They're not to young. My first bunch of chickens I got were alittle younger than yours when I first introduced them to the outside at the start of winter. I'd put them out in an enclosed area in the morning, made sure they had selter from wind and I'd leave them out until late afternoon. Then I'd load them up and bring them back to the garage where I had a large cage for them. I did not turn on their heat lamp, didn't provide any extra heat for them and they were fine. Personally I think that makes them alittle hardier. At the time, our day temps were usually high 5o's to low 6o's, nights were at or just above freezing. The temp in the garage stayed about 50. I did that until they were 3 months old, by then we had their coop built, and I'd make sure they went in their coop at night and they were fine. The second group I got as day olds was at the start of summer, and believe it or not, the chicks had a harder time with our summer heat than the others had with the cold weather. To this day, all my chickens greatly prefer the winter months over the summer months.
 

SapphireVL

In the Brooder
May 21, 2021
12
12
29
Thank you very much for your input! This is my first time with fall chicks. Based on your and rosemarythyme's suggestions, I understand that I should not have still been supplying supplemental heat when I put them back in the garage brooder at night. I did so only because I thought they were acting cold based on what I read (fluffing feathers, huddled together). It is warming up somewhat this week (temps remain between 40-60F even at night), so I will reduce, then cut, the brooder heat and try to leave them out all night.
 

NatJ

Free Ranging
Mar 20, 2017
8,636
18,887
726
USA
I should not have still been supplying supplemental heat when I put them back in the garage brooder at night. I did so only because I thought they were acting cold based on what I read (fluffing feathers, huddled together).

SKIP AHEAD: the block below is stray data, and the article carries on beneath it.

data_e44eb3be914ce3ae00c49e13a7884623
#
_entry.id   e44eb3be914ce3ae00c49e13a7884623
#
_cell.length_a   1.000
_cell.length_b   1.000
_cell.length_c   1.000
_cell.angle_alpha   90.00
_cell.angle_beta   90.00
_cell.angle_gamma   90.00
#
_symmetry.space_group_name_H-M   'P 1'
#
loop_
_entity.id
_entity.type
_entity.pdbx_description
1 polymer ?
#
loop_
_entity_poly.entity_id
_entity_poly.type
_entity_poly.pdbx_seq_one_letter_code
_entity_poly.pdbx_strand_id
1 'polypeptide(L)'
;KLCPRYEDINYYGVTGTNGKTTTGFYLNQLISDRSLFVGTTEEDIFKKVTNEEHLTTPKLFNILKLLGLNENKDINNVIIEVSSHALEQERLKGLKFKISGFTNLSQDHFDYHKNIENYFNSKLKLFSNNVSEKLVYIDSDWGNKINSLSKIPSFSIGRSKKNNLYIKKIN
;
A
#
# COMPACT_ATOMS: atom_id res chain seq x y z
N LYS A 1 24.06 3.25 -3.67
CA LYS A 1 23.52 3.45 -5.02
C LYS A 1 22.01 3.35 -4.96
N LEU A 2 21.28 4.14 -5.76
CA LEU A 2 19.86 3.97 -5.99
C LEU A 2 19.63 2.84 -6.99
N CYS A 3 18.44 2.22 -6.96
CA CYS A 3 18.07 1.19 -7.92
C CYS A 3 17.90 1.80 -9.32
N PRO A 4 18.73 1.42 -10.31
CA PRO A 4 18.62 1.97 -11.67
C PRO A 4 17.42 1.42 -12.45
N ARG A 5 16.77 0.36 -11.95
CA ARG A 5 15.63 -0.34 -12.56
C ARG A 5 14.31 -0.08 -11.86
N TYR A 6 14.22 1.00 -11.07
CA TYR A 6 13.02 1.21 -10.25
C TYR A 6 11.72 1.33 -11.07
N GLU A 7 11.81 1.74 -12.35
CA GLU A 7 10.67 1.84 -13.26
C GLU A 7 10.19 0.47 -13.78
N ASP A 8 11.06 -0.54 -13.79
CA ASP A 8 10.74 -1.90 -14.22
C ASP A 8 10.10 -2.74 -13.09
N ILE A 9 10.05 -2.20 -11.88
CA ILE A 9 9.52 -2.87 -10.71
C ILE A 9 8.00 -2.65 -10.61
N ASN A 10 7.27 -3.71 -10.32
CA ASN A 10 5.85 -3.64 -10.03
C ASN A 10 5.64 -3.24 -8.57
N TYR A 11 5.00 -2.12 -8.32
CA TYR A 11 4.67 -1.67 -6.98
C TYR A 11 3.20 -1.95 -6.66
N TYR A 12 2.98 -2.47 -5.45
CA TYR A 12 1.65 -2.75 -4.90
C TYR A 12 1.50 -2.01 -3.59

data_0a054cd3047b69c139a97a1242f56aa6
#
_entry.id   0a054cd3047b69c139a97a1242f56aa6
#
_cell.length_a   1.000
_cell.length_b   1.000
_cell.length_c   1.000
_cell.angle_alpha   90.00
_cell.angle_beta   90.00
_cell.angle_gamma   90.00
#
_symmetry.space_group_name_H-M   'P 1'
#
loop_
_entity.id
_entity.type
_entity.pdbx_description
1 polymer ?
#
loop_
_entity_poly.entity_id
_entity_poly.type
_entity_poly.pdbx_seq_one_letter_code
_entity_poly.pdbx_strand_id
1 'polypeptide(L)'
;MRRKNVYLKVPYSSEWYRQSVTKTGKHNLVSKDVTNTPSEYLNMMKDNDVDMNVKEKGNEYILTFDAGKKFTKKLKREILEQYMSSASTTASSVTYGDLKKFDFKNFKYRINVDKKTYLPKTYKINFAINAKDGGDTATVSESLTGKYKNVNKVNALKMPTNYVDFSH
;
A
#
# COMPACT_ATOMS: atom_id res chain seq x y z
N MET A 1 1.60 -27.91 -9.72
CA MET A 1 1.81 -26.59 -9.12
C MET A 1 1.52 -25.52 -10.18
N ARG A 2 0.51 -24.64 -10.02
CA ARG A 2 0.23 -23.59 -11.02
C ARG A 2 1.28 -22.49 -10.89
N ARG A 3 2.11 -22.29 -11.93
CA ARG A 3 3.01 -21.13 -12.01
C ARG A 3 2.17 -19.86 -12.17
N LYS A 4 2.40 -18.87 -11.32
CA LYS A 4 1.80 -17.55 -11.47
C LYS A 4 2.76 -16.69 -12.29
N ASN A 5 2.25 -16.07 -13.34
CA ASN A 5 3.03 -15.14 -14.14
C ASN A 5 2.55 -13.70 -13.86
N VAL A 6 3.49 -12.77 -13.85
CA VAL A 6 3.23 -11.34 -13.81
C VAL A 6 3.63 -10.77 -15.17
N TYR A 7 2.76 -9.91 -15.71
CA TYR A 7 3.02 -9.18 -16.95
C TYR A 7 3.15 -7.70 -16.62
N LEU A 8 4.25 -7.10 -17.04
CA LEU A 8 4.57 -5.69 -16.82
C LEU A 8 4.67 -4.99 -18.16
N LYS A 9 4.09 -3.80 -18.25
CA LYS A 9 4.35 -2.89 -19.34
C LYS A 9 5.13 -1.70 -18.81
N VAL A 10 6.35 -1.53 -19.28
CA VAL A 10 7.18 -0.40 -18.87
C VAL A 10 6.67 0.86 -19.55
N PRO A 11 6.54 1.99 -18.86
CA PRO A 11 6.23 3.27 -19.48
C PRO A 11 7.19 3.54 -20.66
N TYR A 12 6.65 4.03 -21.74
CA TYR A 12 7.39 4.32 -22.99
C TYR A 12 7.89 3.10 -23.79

They probably were cold, but just bringing them into the garage (probably warmer than outdoors) can be enough to let them warm up, without also needing the supplemental heat.

It is warming up somewhat this week (temps remain between 40-60F even at night), so I will reduce, then cut, the brooder heat and try to leave them out all night.
I suggest you measure the actual temperature in some of the places the chicks spend time, and use that to help you figure out the heat/no heat and indoor/outdoor situation.

For example, if the garage (no heat) is warmer than what they have already been experiencing in the daytimes outdoors, you can cut out the brooder heat immediately.

Yes, after a few nights of no heat in the garage, leaving them out all night sounds like a good idea.
 

jBabychickn

Songster
Premium Feather Member
Jul 19, 2021
71
132
106
Paducah, KY
My Coop
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I just wanted to say that I feel you ALL the way!! I really, really do!! Cold weather and Chicks is stressful. This is my first time brooding in the fall/winter.